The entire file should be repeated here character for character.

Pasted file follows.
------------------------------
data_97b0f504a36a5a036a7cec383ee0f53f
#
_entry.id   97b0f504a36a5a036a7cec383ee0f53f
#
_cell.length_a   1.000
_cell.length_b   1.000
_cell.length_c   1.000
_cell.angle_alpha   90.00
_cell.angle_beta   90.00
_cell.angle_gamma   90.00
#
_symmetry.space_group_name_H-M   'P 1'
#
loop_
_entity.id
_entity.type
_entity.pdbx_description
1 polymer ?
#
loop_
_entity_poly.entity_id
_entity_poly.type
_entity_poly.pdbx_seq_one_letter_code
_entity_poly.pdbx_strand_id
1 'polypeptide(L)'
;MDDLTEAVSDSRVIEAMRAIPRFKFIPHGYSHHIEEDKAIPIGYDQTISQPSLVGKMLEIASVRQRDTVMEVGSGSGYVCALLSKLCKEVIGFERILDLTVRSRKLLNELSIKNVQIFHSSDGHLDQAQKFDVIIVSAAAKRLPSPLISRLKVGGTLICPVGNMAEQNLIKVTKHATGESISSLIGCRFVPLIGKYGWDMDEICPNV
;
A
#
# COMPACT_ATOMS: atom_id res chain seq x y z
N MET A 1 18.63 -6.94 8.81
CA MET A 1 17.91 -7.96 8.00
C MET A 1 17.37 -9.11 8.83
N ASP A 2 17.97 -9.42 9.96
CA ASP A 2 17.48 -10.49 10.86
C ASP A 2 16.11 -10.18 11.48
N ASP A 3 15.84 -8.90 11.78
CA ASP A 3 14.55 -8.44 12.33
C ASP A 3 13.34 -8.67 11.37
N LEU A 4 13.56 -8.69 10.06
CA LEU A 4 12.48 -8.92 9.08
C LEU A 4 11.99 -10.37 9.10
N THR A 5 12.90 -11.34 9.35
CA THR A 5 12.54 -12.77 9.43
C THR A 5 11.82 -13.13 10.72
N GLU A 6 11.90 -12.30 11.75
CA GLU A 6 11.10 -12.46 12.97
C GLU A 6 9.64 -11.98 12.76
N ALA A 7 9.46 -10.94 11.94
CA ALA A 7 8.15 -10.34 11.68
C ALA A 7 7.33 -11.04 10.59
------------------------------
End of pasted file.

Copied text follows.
data_97b0f504a36a5a036a7cec383ee0f53f
#
_entry.id   97b0f504a36a5a036a7cec383ee0f53f
#
_cell.length_a   1.000
_cell.length_b   1.000
_cell.length_c   1.000
_cell.angle_alpha   90.00
_cell.angle_beta   90.00
_cell.angle_gamma   90.00
#
_symmetry.space_group_name_H-M   'P 1'
#
loop_
_entity.id
_entity.type
_entity.pdbx_description
1 polymer ?
#
loop_
_entity_poly.entity_id
_entity_poly.type
_entity_poly.pdbx_seq_one_letter_code
_entity_poly.pdbx_strand_id
1 'polypeptide(L)'
;MDDLTEAVSDSRVIEAMRAIPRFKFIPHGYSHHIEEDKAIPIGYDQTISQPSLVGKMLEIASVRQRDTVMEVGSGSGYVCALLSKLCKEVIGFERILDLTVRSRKLLNELSIKNVQIFHSSDGHLDQAQKFDVIIVSAAAKRLPSPLISRLKVGGTLICPVGNMAEQNLIKVTKHATGESISSLIGCRFVPLIGKYGWDMDEICPNV
;
A
#
# COMPACT_ATOMS: atom_id res chain seq x y z
N MET A 1 18.63 -6.94 8.81
CA MET A 1 17.91 -7.96 8.00
C MET A 1 17.37 -9.11 8.83
N ASP A 2 17.97 -9.42 9.96
CA ASP A 2 17.48 -10.49 10.86
C ASP A 2 16.11 -10.18 11.48
N ASP A 3 15.84 -8.90 11.78
CA ASP A 3 14.55 -8.44 12.33
C ASP A 3 13.34 -8.67 11.37
N LEU A 4 13.56 -8.69 10.06
CA LEU A 4 12.48 -8.92 9.08
C LEU A 4 11.99 -10.37 9.10
N THR A 5 12.90 -11.34 9.35
CA THR A 5 12.54 -12.77 9.43
C THR A 5 11.82 -13.13 10.72
N GLU A 6 11.90 -12.30 11.75
CA GLU A 6 11.10 -12.46 12.97
C GLU A 6 9.64 -11.98 12.76
N ALA A 7 9.46 -10.94 11.94
CA ALA A 7 8.15 -10.34 11.68
C ALA A 7 7.33 -11.04 10.59